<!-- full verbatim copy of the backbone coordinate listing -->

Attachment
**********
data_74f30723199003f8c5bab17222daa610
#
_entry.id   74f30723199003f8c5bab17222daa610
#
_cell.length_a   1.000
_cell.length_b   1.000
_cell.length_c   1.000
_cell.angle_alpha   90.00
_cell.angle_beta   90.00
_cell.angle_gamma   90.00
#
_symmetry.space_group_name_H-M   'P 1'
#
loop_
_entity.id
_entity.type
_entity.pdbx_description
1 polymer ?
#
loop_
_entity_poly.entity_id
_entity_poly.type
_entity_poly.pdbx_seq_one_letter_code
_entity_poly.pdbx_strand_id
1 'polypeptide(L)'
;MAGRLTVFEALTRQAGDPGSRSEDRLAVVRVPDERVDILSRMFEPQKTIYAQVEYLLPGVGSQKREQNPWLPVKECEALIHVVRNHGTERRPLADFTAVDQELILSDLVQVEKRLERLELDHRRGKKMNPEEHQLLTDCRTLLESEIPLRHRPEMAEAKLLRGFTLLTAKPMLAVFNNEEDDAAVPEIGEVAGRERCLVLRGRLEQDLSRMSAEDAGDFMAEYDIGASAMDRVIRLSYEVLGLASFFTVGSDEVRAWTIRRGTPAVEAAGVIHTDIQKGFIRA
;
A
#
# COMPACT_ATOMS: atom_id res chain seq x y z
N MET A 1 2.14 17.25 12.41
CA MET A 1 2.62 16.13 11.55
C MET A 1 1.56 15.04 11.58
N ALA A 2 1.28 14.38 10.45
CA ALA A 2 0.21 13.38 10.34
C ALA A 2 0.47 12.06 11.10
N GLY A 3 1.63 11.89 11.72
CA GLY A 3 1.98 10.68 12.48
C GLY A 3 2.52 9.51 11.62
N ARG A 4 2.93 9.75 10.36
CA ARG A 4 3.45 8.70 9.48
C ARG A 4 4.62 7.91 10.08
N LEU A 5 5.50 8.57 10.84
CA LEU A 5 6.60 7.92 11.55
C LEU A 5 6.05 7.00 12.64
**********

data_74f30723199003f8c5bab17222daa610
#
_entry.id   74f30723199003f8c5bab17222daa610
#
_cell.length_a   1.000
_cell.length_b   1.000
_cell.length_c   1.000
_cell.angle_alpha   90.00
_cell.angle_beta   90.00
_cell.angle_gamma   90.00
#
_symmetry.space_group_name_H-M   'P 1'
#
loop_
_entity.id
_entity.type
_entity.pdbx_description
1 polymer ?
#
loop_
_entity_poly.entity_id
_entity_poly.type
_entity_poly.pdbx_seq_one_letter_code
_entity_poly.pdbx_strand_id
1 'polypeptide(L)'
;MAGRLTVFEALTRQAGDPGSRSEDRLAVVRVPDERVDILSRMFEPQKTIYAQVEYLLPGVGSQKREQNPWLPVKECEALIHVVRNHGTERRPLADFTAVDQELILSDLVQVEKRLERLELDHRRGKKMNPEEHQLLTDCRTLLESEIPLRHRPEMAEAKLLRGFTLLTAKPMLAVFNNEEDDAAVPEIGEVAGRERCLVLRGRLEQDLSRMSAEDAGDFMAEYDIGASAMDRVIRLSYEVLGLASFFTVGSDEVRAWTIRRGTPAVEAAGVIHTDIQKGFIRA
;
A
#
# COMPACT_ATOMS: atom_id res chain seq x y z
N MET A 1 2.14 17.25 12.41
CA MET A 1 2.62 16.13 11.55
C MET A 1 1.56 15.04 11.58
N ALA A 2 1.28 14.38 10.45
CA ALA A 2 0.21 13.38 10.34
C ALA A 2 0.47 12.06 11.10
N GLY A 3 1.63 11.89 11.72
CA GLY A 3 1.98 10.68 12.48
C GLY A 3 2.52 9.51 11.62
N ARG A 4 2.93 9.75 10.36
CA ARG A 4 3.45 8.70 9.48
C ARG A 4 4.62 7.91 10.08
N LEU A 5 5.50 8.57 10.84
CA LEU A 5 6.60 7.92 11.55
C LEU A 5 6.05 7.00 12.64